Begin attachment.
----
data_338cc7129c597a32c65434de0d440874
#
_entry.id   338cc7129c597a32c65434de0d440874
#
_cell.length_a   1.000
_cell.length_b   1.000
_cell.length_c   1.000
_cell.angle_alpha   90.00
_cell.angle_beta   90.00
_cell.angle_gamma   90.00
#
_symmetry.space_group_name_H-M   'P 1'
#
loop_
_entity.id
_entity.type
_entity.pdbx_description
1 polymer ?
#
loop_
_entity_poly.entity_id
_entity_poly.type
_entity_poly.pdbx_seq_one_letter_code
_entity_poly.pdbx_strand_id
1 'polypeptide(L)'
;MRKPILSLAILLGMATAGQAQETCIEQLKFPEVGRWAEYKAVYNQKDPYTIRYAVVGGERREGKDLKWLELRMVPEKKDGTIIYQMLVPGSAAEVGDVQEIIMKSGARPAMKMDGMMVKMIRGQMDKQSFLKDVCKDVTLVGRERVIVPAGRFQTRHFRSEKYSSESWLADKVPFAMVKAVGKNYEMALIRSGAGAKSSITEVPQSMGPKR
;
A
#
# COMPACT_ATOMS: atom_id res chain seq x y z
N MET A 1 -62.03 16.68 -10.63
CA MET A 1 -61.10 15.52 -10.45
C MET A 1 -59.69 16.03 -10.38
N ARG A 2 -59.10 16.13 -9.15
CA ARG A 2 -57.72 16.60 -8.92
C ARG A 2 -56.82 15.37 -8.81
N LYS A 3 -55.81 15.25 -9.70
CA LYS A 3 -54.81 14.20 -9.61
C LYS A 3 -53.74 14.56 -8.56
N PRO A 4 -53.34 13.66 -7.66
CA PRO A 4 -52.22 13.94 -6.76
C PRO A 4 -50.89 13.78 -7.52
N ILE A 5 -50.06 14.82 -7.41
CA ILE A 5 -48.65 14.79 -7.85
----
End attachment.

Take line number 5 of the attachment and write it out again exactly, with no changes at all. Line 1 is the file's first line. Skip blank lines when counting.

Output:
_cell.length_a   1.000